Dominique Strauss-Kahn, the former IMF head whose French presidential aspirations were derailed by a sex scandal in NYC last year (a hotel maid accused him of raping her, he claimed it was consensual, the Manhattan DA's office dropped the case), continues to discuss his sex life. And if you wonder why a 63-year-old's private life is of such debate, it's because he's been charged with pimping in France due to his participation in orgies. Last week, Strauss-Kahn told a magazine, "I long thought that I could lead my life as I wanted."
The NY Times explains that Strauss-Kahn feels that authorities are trying to "criminalize lust," and give more context for Strauss-Kahn's libido:
That defense and the investigation, which is facing a critical judicial hearing in late November, have offered a keyhole view into a clandestine practice in certain powerful circles of French society: secret soirees with lawyers, judges, police officials, journalists and musicians that start with a fine meal and end with naked guests and public sex with multiple partners.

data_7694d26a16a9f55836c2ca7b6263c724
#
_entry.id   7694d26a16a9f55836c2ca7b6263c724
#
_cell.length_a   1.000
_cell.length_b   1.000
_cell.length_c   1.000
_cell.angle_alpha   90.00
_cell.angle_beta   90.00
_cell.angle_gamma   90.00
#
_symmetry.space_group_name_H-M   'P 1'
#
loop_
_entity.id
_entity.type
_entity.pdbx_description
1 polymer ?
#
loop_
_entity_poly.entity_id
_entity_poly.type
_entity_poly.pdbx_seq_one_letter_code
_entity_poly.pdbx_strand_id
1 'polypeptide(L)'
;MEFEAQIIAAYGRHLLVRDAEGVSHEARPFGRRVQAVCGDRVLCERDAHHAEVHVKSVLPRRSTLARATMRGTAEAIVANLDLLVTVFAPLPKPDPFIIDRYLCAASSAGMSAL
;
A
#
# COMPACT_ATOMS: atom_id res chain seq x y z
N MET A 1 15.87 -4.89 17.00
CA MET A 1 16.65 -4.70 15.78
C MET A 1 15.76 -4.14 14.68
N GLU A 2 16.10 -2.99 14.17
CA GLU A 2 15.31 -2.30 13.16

In France, “Libertinage” has a long history in the culture, dating from a 16th-century religious sect of libertines. But the most perplexing question in the Strauss-Kahn affair is how a career politician with ambition to lead one of Europe’s most powerful nations was blinded to the possibility that his zest for sex parties could present a liability, or risk blackmail.
The exclusive orgies called “parties fines” — lavish Champagne affairs costing around $13,000 each — were organized as a roving international circuit from Paris to Washington by businessmen seeking to ingratiate themselves with Mr. Strauss-Kahn. Some of that money, according to a lawyer for the main host, ultimately paid for prostitutes because of a shortage of women at the mixed soirees orchestrated largely for the benefit of Mr. Strauss-Kahn, who sometimes sought sex with three or four women.
Strauss-Kahn said in an interview with a French magazine, "There are numerous parties that exist like this in Paris, and you would be surprised to encounter certain people. I was naïve... I was too out of step with French society. I was wrong."